Import cover increases to 9.8 months, says RBI

Published on : January 12, 2016 Topic : Business
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The country’s foreign exchange reserves, which were $350.4 billion as on September 2015, were able to support imports for 9.8 months, up from 8.9 months as on end March, the Reserve Bank of India (RBI) said on Monday in its Half Yearly Report on Management of Foreign Exchange Reserves.

As on end March, 2015, foreign exchanges reserves were at $341.64 billion.

Import cover was 8.1 per cent in September 2014. The country’s foreign exchange reserves were at $350.4 billion as on January 1, 2016 – the same level seen on September end.

Import cover is an important indicator of the stability of the currency. During the currency crisis of 2013, when foreign exchange reserves fell to around $275 billion, import cover dipped to around seven months. According to currency experts, eight to ten months of import cover is essential for the stability of the currency.

During the first quarter of the previous financial year (April-June), reserves went up by about $ 15 billion but the next three months reserves fell.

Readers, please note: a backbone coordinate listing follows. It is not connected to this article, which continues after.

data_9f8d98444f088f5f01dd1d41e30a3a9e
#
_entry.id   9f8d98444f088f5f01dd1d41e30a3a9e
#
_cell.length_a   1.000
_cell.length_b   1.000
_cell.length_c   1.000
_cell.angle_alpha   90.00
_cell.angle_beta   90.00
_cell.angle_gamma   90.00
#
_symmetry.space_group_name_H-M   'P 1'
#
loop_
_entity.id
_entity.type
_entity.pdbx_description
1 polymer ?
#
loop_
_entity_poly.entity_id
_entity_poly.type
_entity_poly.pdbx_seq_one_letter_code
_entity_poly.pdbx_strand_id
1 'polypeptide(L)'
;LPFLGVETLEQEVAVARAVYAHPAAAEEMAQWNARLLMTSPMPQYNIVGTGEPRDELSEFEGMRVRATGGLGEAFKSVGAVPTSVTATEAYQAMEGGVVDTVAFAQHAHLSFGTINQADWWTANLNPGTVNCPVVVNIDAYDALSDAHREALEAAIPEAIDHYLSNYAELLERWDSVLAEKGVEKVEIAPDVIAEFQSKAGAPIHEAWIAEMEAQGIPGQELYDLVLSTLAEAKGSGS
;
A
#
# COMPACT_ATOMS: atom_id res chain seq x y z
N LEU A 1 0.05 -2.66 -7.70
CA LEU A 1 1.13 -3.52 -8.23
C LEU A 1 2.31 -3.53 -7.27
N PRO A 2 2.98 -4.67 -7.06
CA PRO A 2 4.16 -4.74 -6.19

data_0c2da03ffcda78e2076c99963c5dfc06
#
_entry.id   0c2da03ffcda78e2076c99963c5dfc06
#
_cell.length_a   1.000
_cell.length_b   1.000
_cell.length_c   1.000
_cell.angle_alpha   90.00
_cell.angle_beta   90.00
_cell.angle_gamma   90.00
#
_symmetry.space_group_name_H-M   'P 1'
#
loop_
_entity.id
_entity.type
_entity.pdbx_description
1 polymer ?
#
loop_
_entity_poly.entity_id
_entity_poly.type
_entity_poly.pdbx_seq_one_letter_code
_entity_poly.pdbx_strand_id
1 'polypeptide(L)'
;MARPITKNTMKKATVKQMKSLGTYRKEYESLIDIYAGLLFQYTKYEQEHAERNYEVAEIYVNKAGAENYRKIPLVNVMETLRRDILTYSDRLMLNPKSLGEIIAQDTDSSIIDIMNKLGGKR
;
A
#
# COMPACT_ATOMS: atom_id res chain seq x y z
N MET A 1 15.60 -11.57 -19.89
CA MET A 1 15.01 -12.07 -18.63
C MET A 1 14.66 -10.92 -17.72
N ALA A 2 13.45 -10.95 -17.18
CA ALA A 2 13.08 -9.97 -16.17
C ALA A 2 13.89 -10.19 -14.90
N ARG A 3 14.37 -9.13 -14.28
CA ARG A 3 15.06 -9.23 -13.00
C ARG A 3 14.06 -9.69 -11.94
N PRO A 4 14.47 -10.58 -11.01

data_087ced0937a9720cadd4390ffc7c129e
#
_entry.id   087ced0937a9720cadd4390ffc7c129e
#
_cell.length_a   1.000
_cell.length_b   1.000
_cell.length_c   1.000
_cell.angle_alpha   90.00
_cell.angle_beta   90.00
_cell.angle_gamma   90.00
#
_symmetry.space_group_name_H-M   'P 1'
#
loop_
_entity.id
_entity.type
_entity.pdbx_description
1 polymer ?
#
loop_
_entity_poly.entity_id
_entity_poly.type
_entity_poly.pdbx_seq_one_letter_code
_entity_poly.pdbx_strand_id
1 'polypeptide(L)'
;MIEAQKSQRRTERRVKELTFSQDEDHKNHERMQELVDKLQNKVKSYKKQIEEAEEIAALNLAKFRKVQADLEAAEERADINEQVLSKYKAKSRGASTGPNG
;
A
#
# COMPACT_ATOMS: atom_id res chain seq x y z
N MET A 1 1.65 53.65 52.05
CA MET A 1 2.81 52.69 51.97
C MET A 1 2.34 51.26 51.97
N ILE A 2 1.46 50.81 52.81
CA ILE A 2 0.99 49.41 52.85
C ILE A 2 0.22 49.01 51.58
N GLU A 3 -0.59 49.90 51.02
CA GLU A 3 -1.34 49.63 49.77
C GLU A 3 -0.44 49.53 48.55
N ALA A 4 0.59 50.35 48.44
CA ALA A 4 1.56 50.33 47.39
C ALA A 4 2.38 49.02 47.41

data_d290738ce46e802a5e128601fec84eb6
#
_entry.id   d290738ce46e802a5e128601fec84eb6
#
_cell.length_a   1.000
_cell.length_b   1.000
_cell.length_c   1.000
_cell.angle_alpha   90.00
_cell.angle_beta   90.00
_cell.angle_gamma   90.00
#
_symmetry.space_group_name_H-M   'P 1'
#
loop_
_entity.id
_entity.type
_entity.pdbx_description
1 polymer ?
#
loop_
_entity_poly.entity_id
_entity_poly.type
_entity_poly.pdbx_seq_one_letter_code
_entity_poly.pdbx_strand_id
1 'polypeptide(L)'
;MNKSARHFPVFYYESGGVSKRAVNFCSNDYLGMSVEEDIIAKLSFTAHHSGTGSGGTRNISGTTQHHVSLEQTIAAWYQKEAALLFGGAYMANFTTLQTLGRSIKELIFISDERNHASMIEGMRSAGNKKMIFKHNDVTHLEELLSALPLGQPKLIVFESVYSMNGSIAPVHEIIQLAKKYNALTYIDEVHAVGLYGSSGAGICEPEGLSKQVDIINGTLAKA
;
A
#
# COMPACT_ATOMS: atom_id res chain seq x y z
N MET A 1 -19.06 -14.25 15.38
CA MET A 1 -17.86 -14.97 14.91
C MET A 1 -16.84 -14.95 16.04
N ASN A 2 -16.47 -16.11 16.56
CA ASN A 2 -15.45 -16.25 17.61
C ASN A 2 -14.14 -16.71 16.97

Foreign exchanges reserves mainly consist of foreign currency assets (FCA), though there is also gold, special drawing rights and reserve tranche position in International Monetary Fund, in the basket.

“Movements in the FCA occur mainly on account of purchases and sales of foreign exchange by the RBI, income arising out of the deployment of the foreign exchange reserves, external aid receipts of the Central Government and the effects of revaluation of the assets,” RBI said.

Separately, RBI also released data on its intervention in the currency market for November.

In the spot market, the net intervention was only $ 15 million but the data shows, the central bank has brought and sold close to $ 3 billion in November.

The central bank has also intervened in the currency future markets in November, data showed. The net transaction in the futures segment is nil as the central bank purchased and sold $ 2.4 billion each.

In a rare admission in December, the RBI said it had decided to intervene in the Exchange Traded Currency Derivatives (ETCD) segment – in addition to spot and forward market – without specifying if it had already been active in that market.

The move was aimed at curbing volatility in the currency market ahead of the crucial US Fed meet which eventually decided to increase interest rate for the first time almost in a decade – as expected by the market participants.

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